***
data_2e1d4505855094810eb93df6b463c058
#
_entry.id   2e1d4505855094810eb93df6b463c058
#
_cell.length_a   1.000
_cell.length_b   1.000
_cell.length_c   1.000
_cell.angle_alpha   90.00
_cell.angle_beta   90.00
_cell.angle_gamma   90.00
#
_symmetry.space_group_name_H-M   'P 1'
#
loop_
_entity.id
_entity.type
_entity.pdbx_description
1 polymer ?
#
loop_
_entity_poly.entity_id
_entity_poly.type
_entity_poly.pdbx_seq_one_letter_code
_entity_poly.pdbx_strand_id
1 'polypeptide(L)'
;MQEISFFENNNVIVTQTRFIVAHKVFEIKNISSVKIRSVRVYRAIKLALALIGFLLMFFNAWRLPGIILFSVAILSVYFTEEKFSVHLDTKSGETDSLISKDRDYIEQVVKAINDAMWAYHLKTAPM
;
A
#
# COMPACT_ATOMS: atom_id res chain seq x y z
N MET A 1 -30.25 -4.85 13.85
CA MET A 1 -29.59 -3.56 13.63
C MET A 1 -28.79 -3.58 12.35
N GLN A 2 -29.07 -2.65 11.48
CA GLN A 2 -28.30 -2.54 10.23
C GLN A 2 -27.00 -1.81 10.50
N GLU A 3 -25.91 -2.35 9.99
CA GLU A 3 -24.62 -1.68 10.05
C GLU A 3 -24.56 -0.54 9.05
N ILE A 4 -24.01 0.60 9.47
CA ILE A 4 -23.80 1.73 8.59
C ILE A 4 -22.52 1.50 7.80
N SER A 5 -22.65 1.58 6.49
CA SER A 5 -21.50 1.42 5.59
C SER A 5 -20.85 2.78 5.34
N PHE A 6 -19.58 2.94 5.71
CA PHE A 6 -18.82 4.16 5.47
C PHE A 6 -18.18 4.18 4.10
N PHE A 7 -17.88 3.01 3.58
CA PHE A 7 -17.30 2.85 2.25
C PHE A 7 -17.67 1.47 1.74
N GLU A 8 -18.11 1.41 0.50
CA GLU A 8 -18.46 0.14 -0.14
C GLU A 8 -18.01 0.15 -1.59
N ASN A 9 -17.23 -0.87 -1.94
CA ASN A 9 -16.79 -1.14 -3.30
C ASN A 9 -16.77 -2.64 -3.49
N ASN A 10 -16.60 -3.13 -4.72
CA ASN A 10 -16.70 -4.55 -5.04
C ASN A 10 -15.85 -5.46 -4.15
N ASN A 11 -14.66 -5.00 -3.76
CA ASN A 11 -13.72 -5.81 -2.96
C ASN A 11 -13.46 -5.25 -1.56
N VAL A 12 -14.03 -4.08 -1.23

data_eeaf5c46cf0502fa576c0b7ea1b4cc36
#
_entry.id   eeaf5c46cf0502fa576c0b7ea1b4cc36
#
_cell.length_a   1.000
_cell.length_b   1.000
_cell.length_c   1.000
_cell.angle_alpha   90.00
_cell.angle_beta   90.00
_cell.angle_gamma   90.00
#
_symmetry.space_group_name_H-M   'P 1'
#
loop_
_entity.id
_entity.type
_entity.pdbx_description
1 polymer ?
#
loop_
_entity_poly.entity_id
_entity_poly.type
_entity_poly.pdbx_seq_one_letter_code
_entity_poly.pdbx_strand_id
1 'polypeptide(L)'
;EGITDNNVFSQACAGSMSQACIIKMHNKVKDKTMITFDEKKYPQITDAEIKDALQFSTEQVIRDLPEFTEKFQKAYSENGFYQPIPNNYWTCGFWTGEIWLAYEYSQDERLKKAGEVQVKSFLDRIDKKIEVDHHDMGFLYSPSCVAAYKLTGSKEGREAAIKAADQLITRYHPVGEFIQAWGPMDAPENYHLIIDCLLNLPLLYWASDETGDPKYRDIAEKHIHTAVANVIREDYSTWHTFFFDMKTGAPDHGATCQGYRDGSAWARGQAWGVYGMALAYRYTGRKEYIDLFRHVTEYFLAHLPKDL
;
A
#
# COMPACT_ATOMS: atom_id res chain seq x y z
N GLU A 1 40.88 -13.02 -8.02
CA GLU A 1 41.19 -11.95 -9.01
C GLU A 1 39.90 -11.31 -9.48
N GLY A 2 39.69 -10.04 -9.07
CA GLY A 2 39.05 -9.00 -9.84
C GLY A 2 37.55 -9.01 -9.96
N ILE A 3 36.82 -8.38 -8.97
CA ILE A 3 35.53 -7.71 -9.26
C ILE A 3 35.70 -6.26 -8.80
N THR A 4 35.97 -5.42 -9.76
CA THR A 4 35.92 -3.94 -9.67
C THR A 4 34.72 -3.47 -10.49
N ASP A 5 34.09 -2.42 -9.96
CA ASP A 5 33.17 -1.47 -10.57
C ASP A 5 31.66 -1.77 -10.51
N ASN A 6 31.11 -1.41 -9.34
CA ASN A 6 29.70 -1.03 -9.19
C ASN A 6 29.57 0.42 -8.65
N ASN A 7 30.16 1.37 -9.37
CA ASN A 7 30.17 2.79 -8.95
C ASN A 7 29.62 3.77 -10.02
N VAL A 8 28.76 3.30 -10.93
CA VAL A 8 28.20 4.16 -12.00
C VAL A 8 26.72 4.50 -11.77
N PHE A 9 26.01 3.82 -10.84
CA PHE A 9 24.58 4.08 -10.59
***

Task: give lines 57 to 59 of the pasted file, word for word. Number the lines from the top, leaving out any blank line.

C ASN A 9 -16.77 -2.64 -3.49
N ASN A 10 -16.60 -3.13 -4.72
CA ASN A 10 -16.70 -4.55 -5.04